I sincerely thank you all for your comments on this subject. Very helpful and I'm encouraged that I could make a noticeable improvement relatively simply. For now, I'm actually going to keep practicing with it as is. Ruger's official response to my inquiry was "The expected trigger pull for this firearm is 3.5 to 7.5 pounds."
 

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My son and I both have Wranglers, they came with 4-5 lb trigger pulls and I found the poor mans trigger job does reduce the pull to 3lb or so and is a huge improvement. Both of our pistols now have Wolff 30 oz springs and are under 2.5 lbs. I honed my trigger sear on a surgical black Arkansas stone and it feels like I went too far, super light, I have had reading just barely 2lbs and not just no creep, but it feels like no movement at all. The Wolff spring set for all 3 springs for the NM Single Six is $13 on Midway I still have yet to install the base pin latch spring, but the new SS stainless latch is beadblasted and ready. Doing the Wolff hammer and trigger spring do not require removing the grip frame and take no time at all, they really improve the pistol a lot in my opinion.
 

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I replaced the trigger spring on my new model single-six with a Wolff 30 oz trigger spring. It lightened the trigger pull significantly and also smoothed what creep there was out.

Bingo!
Gave My single Ten And my BH the same treatment....tweaked the springs too match the pull weight on both guns = Sweetness.

Good luck & Happy Shootin!
Petey
 

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Just drop one leg of the trigger spring. Won't hurt a thing. As said above though, creep will 'always' be present unless you get a true action job. Springs do not affect creep.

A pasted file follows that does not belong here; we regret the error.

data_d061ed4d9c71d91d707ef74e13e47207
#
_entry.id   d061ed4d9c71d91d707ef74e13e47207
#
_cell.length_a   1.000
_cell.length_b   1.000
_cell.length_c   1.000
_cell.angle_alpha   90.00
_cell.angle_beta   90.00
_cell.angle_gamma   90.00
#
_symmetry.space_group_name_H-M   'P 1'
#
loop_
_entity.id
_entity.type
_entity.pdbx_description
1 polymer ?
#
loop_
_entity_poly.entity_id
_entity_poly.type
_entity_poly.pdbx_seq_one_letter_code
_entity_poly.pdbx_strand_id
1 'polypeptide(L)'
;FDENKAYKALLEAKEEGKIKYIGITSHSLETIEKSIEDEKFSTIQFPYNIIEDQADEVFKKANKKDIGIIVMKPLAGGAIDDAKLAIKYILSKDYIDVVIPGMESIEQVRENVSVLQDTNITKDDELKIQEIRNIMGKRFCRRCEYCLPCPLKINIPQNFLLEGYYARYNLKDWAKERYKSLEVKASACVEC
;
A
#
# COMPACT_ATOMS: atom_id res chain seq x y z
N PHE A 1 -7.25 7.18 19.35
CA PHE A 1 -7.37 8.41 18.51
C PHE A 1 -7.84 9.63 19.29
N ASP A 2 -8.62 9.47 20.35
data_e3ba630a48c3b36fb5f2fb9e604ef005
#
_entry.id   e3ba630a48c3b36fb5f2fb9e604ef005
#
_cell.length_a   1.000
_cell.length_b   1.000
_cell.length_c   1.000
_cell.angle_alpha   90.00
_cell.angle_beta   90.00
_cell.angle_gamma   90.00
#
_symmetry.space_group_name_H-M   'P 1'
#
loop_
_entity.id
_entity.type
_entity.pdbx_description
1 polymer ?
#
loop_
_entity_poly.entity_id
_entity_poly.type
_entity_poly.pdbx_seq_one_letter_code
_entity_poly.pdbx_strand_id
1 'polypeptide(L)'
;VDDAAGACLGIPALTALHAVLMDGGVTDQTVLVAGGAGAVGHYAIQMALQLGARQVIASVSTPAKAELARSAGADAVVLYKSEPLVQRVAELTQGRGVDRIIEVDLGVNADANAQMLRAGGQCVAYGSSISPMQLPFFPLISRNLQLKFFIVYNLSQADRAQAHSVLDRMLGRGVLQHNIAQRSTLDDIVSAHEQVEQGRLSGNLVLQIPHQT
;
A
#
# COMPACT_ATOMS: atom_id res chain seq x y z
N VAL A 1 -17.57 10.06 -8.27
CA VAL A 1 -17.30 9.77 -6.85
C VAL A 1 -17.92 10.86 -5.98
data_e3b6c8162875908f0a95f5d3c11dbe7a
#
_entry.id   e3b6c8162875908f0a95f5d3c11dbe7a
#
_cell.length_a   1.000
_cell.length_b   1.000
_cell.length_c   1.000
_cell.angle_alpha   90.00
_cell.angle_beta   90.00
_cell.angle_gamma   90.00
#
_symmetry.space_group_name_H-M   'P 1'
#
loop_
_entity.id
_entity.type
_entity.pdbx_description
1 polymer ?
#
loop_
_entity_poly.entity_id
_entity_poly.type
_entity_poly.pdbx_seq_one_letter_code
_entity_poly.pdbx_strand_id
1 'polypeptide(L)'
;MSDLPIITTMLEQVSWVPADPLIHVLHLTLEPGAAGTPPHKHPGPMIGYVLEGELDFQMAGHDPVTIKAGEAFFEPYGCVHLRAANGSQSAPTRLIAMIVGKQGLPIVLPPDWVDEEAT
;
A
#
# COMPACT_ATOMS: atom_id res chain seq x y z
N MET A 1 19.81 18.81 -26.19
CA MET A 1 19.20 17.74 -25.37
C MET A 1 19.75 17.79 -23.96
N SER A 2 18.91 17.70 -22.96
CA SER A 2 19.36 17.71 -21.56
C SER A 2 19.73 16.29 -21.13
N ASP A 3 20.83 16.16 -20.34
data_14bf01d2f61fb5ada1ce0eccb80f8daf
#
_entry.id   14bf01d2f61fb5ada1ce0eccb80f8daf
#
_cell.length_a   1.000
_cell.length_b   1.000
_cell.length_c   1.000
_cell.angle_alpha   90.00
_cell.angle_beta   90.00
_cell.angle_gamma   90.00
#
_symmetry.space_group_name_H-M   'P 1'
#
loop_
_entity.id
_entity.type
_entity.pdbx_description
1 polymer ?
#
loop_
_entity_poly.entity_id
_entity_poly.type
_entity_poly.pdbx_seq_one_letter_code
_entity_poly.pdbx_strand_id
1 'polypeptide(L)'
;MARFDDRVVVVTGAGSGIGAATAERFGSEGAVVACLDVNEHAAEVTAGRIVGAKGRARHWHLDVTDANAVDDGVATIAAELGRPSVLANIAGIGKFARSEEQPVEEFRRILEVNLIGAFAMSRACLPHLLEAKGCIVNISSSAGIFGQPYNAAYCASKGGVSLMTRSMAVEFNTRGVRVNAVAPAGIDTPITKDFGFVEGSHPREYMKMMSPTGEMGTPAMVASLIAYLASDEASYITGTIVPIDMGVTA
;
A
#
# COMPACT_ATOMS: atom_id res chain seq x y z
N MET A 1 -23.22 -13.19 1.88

I did this "Poor man's trigger job" on mine and it has been fine with no issues and it lightened the pull a lot,
 

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Bear with me while I ramble a bit, there is a purpose to the rambling...

Back in 2003 when Ruger made the first run of 45 Colt Super Blackhawk Hunters, I snagged one at the LGS. I had all intentions of using it for deer hunting, but found that when the loads got up to the level I needed, recoil became unmanageable for me. I tried using a scope on it, but was never very comfortable carrying it with a scope. I broke it out of confinement now and then and had some fun with it, but never really seriously used it as a hunting revolver.

I had read all about how the Bisley handled recoil better, but the Bisley Hunters in 45 Colt were even rarer than than the plowhandle models. So I never even dreamed of being able to own one, but that knowledge was safely filed in a place in my mind that could be accessed if needed...

Fast forward to 2020...

Ruger made a parts cleanup run in 2019 of some 45 Colt Super Blackhawk Hunter Bisleys. I just happened to stumble across them on GunBroker by accident. So lo and behold, I am now the proud owner of a Super Blackhawk Hunter Bisley in 45 Colt!

So I loaded up some "hot" loads (not quite max though) and headed to the range with both the plowhandle and the Bisley to compare them. Sure enough, the Bisley handled recoil much better than the plowhandle.

But...I noticed that the action and trigger was oh so much slicker on the old plowhandle than on the new Bisley. I chalked most of this up to just being well broken in, but that didn't explain why the trigger on the Bisley had about twice the pull as on the plowhandle. I could still shoot it very accurately, but I started wondering what I needed to do to get it as slick and light as the old plowhandle other than just shooting it a lot. Not really any gunsmiths here I trust, and I am very wary of shipping it off somewhere.

Then a few days ago I stumbled across the "Poor Boy's Trigger Job". Or should I say I stumbled across it AGAIN, because now I remember reading about it way back when. And then some neurons started firing in a forgotten corner of my memory and I remembered trying it on the old plowhandle.

And then it hit me - VOILA! That's what is different! I had done the "Poor Boy's Trigger Job" on the old plowhandle and then over the years forgotten all about it!

So now that the Bisley has a lighter trigger pull, all is that is left is to shoot shoot shoot shoot and shoot to get it good and broken in and it should be as sweet shooting as the old plowhandle! But handle the recoil of "hot" loads much better.

Deer beware! There's a new six shooter in town and it's gonna be gunnin' for ya! LOL.